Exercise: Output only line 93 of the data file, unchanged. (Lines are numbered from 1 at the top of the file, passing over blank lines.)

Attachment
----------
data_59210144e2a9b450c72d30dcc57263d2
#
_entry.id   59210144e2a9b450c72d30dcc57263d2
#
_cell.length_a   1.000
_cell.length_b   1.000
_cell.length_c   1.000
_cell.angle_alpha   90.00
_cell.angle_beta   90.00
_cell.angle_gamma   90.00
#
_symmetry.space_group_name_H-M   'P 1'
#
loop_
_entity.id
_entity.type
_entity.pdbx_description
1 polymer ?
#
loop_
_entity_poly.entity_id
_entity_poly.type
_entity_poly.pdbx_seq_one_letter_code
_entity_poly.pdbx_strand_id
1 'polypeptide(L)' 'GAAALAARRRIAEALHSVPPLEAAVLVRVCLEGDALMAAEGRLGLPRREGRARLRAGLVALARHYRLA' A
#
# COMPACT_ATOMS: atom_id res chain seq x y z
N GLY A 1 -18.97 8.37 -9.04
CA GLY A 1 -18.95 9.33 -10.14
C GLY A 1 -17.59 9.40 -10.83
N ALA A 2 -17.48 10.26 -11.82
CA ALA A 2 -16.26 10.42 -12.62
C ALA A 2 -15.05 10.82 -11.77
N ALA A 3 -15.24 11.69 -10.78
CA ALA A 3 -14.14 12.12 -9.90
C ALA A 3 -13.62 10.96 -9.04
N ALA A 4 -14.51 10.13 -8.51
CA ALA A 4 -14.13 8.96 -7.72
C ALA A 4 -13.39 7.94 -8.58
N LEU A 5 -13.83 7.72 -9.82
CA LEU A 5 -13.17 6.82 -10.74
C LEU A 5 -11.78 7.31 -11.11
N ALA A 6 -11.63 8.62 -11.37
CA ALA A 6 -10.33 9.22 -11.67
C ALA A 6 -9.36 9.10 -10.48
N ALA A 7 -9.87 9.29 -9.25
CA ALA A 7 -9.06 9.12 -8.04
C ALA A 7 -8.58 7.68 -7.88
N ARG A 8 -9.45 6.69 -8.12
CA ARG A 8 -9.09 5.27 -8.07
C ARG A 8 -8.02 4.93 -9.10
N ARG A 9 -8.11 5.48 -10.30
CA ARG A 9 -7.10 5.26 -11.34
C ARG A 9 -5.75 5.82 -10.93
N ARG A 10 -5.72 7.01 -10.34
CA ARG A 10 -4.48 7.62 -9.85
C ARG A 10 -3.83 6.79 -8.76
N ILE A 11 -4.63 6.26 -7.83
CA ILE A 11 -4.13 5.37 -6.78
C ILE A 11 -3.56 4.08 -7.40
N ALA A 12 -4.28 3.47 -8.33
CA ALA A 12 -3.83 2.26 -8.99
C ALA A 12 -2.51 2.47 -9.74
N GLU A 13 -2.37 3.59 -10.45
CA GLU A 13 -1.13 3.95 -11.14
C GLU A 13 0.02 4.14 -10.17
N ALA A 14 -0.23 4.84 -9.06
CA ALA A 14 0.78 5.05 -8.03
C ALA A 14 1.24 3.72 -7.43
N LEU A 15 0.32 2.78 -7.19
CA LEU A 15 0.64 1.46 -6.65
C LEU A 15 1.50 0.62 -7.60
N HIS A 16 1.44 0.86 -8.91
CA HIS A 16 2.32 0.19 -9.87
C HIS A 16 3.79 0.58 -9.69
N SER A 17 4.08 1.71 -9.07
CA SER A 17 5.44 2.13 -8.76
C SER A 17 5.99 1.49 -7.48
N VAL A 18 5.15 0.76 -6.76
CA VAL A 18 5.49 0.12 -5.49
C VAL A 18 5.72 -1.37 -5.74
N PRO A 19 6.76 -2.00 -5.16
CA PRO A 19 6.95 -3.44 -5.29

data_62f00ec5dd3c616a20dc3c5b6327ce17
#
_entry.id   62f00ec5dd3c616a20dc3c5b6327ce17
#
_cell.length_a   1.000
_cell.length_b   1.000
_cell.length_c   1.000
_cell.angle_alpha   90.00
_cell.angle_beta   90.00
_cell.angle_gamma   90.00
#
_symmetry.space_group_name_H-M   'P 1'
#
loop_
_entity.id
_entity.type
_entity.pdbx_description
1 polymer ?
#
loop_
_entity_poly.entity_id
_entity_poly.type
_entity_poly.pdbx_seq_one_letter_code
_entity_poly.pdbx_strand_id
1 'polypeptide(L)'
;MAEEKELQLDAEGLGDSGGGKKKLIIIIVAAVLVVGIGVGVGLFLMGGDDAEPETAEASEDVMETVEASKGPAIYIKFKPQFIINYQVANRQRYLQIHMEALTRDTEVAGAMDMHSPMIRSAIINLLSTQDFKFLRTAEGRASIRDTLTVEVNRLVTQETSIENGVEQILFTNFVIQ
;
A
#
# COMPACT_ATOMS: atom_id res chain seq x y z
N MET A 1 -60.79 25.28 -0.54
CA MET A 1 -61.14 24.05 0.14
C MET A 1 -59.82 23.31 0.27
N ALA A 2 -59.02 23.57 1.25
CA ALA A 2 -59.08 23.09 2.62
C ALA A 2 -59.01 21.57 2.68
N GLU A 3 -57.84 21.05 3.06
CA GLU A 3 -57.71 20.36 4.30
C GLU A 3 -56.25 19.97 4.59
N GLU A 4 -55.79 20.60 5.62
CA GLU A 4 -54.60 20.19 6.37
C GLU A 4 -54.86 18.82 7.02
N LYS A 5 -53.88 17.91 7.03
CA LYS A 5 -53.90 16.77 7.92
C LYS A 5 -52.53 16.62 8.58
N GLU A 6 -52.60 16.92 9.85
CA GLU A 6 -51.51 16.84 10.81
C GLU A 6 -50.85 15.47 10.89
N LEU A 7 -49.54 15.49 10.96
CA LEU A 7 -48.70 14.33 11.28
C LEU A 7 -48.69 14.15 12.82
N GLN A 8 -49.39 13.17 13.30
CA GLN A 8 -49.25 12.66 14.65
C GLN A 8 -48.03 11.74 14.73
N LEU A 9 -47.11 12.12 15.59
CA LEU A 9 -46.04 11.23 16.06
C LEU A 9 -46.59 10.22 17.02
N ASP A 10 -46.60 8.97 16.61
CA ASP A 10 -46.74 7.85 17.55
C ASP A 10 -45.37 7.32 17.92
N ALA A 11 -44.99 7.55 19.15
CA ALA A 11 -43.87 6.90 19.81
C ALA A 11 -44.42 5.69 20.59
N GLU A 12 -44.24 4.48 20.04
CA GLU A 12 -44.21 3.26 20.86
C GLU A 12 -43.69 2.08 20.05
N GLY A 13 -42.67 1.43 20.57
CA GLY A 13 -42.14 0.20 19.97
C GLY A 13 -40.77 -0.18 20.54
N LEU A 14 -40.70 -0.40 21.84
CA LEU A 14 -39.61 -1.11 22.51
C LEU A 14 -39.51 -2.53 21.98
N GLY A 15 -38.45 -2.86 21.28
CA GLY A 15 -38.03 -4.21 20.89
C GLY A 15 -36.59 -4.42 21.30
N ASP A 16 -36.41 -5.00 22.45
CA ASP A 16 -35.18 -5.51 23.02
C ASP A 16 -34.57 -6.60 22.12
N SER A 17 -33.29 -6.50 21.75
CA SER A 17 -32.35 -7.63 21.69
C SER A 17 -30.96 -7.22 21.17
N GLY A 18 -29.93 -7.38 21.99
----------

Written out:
_cell.angle_gamma   90.00